Mine´s state in a contract the speed at 5Ghz and 2.4Ghz. The signal gets to the router (in listing) by cable, not via wireless system or even satelite. Certainly it comes from some main router. I do not know more details.
@J-Renato0 The amenity asks for "Wifi speed" not "Internet speed". The speed in the contract from your internet provider has no bearing on the speed you will get connecting a device over wifi.
Wifi speed is always less than Internet speed from your provider, because your internet provider is using cable, where wifi is using a broadcast system, and speed depends on the quality of the broadcast signal from your router, the type of device that connects, and the distance the signal has to travel from the router.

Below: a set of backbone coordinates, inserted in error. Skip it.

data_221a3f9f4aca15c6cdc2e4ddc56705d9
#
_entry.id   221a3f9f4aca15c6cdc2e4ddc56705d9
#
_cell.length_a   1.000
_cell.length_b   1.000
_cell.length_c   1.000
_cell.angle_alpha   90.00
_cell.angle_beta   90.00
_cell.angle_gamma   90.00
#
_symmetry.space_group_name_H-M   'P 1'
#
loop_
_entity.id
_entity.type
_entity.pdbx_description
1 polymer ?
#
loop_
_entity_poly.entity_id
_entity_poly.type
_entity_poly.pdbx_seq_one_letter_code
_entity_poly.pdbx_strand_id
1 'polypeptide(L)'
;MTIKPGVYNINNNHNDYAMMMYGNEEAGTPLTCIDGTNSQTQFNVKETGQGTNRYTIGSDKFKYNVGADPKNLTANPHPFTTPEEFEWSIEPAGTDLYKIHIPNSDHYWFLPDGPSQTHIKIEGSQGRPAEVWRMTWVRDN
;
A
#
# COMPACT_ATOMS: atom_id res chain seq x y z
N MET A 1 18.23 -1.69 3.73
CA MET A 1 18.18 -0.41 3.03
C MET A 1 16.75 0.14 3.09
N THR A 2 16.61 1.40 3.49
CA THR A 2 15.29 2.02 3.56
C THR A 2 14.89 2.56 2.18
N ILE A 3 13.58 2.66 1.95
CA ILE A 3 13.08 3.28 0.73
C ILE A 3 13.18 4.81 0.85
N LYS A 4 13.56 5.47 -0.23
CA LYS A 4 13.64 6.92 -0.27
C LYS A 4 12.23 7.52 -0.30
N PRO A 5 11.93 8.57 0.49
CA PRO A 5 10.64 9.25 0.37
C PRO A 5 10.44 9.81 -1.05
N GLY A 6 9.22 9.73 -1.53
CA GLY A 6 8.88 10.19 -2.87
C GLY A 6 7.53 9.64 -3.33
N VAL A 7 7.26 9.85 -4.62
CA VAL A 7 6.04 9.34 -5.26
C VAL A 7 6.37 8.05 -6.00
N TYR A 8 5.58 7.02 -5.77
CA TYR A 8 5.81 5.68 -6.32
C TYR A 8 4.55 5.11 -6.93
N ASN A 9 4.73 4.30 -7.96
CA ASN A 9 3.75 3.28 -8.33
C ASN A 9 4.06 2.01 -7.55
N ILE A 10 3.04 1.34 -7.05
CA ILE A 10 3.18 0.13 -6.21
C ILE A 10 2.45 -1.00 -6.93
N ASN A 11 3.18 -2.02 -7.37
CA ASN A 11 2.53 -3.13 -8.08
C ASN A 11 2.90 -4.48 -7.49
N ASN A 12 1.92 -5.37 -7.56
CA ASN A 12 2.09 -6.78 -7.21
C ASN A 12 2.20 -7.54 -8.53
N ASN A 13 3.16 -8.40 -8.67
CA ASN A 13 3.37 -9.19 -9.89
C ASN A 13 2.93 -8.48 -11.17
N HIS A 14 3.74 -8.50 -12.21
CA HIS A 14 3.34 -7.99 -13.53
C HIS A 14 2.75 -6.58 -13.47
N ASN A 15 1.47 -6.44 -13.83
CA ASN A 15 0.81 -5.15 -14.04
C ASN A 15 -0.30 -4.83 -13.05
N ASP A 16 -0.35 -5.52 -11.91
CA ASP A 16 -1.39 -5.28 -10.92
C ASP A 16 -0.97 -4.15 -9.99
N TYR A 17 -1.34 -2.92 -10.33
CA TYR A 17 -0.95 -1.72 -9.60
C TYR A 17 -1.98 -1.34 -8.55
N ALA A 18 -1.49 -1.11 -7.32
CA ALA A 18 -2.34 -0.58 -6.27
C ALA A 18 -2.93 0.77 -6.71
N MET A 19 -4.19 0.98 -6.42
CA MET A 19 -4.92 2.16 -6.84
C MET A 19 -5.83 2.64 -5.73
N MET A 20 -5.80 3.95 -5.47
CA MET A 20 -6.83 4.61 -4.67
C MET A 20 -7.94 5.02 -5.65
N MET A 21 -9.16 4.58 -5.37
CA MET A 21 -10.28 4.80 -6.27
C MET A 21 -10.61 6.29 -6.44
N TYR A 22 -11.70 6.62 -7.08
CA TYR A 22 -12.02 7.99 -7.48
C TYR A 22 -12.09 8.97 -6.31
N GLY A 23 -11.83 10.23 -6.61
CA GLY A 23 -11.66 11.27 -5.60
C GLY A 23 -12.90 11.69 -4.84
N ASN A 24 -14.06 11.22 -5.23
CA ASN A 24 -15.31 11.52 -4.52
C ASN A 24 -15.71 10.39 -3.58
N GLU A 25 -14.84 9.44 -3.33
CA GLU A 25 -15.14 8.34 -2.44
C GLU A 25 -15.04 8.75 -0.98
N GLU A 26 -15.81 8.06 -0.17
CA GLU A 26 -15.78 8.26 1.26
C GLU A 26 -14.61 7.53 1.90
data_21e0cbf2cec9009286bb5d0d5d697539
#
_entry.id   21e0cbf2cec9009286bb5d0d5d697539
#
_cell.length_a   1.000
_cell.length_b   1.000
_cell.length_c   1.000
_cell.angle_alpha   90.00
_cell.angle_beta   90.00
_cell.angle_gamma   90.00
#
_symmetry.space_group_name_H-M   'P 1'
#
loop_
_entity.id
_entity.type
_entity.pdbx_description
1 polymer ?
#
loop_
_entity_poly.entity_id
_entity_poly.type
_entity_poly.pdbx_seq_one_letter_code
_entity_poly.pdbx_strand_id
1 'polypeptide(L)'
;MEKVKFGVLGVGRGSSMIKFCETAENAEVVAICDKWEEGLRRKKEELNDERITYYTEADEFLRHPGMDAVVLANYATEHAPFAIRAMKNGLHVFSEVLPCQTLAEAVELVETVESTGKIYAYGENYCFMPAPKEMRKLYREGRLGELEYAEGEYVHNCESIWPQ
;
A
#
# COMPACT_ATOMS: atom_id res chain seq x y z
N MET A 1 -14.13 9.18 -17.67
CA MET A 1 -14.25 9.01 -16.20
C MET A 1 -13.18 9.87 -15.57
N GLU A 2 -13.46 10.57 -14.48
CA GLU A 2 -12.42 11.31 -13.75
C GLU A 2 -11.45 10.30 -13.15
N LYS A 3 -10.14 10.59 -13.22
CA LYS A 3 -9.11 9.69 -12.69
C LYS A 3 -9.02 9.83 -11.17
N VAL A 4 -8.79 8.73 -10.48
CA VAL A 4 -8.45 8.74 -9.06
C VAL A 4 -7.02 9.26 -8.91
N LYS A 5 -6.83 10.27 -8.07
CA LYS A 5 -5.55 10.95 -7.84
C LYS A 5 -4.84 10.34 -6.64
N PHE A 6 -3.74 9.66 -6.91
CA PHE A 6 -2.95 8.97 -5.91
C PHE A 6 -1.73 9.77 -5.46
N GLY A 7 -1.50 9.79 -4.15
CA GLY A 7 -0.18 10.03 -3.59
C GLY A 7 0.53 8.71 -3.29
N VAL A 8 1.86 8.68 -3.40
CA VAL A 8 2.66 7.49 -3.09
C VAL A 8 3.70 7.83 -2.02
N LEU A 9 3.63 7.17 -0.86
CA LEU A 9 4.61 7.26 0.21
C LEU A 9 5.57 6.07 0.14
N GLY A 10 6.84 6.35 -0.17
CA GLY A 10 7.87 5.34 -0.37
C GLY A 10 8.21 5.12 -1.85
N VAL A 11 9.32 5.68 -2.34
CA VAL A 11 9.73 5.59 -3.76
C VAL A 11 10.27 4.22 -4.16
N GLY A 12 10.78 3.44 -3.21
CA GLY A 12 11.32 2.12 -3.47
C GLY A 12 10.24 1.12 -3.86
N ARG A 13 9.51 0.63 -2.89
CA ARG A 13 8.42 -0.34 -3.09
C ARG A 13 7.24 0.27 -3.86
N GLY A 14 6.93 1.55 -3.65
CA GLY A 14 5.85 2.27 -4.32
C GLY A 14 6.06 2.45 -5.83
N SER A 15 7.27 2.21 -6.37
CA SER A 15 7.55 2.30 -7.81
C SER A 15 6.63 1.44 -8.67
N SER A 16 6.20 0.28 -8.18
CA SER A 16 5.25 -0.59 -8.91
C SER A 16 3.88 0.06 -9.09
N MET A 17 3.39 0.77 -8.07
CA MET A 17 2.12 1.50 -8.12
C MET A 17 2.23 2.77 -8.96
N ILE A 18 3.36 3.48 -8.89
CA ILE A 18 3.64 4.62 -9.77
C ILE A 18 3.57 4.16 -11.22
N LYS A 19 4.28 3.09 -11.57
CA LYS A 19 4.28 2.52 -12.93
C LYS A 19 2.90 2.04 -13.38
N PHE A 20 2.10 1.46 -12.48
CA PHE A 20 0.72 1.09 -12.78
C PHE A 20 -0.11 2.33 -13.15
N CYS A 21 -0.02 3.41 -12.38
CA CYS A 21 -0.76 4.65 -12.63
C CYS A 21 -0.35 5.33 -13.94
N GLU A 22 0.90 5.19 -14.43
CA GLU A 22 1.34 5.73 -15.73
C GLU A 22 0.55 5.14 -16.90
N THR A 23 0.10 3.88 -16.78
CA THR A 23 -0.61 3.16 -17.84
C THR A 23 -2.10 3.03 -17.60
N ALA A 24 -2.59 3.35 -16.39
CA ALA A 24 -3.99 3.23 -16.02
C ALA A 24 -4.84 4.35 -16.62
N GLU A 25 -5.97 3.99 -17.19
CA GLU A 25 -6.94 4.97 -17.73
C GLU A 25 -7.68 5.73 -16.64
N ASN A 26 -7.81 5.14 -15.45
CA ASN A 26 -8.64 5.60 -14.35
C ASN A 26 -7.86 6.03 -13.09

The routers I have are provided by the same Internet provider. So it is an integrated system to provide good results. I can talk for what I use.
Actually I did not came to this topic to discuss things that leads to nowhere.
e.g. :If people goes to a doctor, they want to have some medicine to cure them or to solve their problem. Nobody wants to hear lots of explanation instead of solutions.
If my guests want good wifi they will have good wi-fi ! I will not offer them explanations in order to convince them they can not have what they want to.
I am a practical person and I think what counts are the results.
My internet provider guarnatee in a contract wi-fi at 240mpbs with 5Ghz devices.
If I offer 240 mbps wifi for notebooks and smartphones that has 5Ghz capability, it is what the guest will have in the listing.